Using the feet properly, or at least getting to the stage I’m at has been a long and winding road. I’ve already described the amazing potential the feet have and how getting a feel for whats happening in the foot can assist in stablity, or being rooted/grounded. Obviously, the drawback of being too stable is a lack of mobility, a wall built with foundations is very stable but has minimal mobility, obviously fine for a wall except in extreme situations, earthquake/hurricane perhaps.
For humans wanting to be able to avoid incoming attacks stability has it’s role but good mobility is essential to avoid attacks and to set up your own. The answer is to be ‘on your toes’ rather than ‘on your heels’, the first supports movement while the second hampers movement. That’s not to say that you cannot move if you have your weight on your heels, of course you can, but it takes a preparatory movement to do so. I tell the kids in my class that its the difference between waiting for the bus and actually getting on the bus.
It’s fine standing on your heels waiting for the bus but when you get on you need to move forward and your posture must support that movement. If you need to hurry to get on the bus, if it’s about to leave you really need to move from the front of your foot, i.e. be ‘on your toes’.
Nothing to spectacular in any of this but it’s amazing how many people in martial arts are rather flat-footed. It’s not universal, of course, but if you practice the hateful sanbon kumite and the like you’re training yourself to ‘move in stance’ and to not use your feet effectively. It’s like trying to move with an anchor pulling you back!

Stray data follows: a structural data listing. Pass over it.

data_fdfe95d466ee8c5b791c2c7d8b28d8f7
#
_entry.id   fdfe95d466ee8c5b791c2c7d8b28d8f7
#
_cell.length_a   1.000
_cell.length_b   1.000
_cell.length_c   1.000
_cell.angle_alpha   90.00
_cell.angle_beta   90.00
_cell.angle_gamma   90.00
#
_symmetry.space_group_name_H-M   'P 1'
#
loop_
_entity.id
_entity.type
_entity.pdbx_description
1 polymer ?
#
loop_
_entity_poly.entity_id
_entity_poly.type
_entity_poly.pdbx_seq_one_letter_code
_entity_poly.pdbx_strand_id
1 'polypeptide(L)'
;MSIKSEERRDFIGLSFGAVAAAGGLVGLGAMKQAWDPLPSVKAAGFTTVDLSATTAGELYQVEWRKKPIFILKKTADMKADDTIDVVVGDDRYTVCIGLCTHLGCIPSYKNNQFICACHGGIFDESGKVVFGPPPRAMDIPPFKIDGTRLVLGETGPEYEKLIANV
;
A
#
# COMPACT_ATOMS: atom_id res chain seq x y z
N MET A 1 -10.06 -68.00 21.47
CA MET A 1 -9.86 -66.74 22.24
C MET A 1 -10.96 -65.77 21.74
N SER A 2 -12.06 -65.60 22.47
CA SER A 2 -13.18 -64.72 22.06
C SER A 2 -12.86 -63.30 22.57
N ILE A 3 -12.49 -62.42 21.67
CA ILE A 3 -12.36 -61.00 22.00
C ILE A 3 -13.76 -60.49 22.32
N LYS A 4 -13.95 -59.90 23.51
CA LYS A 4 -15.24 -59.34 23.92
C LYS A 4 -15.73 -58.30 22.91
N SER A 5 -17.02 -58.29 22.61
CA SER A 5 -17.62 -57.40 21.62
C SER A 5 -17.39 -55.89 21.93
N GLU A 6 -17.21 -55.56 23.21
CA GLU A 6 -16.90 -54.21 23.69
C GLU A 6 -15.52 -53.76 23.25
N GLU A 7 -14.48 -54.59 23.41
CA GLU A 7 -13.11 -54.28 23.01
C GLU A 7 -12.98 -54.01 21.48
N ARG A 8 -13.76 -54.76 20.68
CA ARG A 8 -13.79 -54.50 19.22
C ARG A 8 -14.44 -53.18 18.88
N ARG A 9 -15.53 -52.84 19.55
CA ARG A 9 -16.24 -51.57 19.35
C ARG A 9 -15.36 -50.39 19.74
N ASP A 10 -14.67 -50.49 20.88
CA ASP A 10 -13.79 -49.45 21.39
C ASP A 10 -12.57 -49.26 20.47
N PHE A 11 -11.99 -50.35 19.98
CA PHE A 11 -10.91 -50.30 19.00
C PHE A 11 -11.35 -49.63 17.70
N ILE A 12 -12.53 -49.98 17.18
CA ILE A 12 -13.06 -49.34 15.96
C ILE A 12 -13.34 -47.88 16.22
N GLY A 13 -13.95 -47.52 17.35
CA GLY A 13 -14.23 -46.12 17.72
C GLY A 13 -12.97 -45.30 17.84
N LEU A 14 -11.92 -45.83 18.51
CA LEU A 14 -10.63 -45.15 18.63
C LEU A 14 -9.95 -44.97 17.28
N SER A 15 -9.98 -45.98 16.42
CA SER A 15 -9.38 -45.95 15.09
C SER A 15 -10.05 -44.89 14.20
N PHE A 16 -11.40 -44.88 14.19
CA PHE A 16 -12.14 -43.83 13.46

Elsewhere movement is optimised. At Primal, Steve Morris got us to repeat kick like they do in Muay Thai which trains the feet to move rapidly. The little ‘skip’ is key which serves to not only ‘charge’ the kick but also to adjust position in relation to the target. For me this had the wonderful spin-off of helping my foot movement in general, this became evident in the movement drills Morris introduced. These involved chasing each other around, meaning you have to move quickly to avoid the other bloke while staying close. It’s not a case of running away, rather adjusting position.
This training coupled with watching and getting an impression of Manny Pacquiao really helped me get to grips with moving my feet so they could make tiny adjustments for whatever reason, i.e. throwing kicks/punches, pushing off to move away. That is not all you can glean from watching such an excellent fighter as Pacquiao, it’s merely one aspect, albeit a vital one.
By concentrating training on optimising the potential of the feet anyone can learn to greatly improve their movement. But even you you become more ‘getting on the bus’ than ‘waiting for the bus’ you will notice an improvement.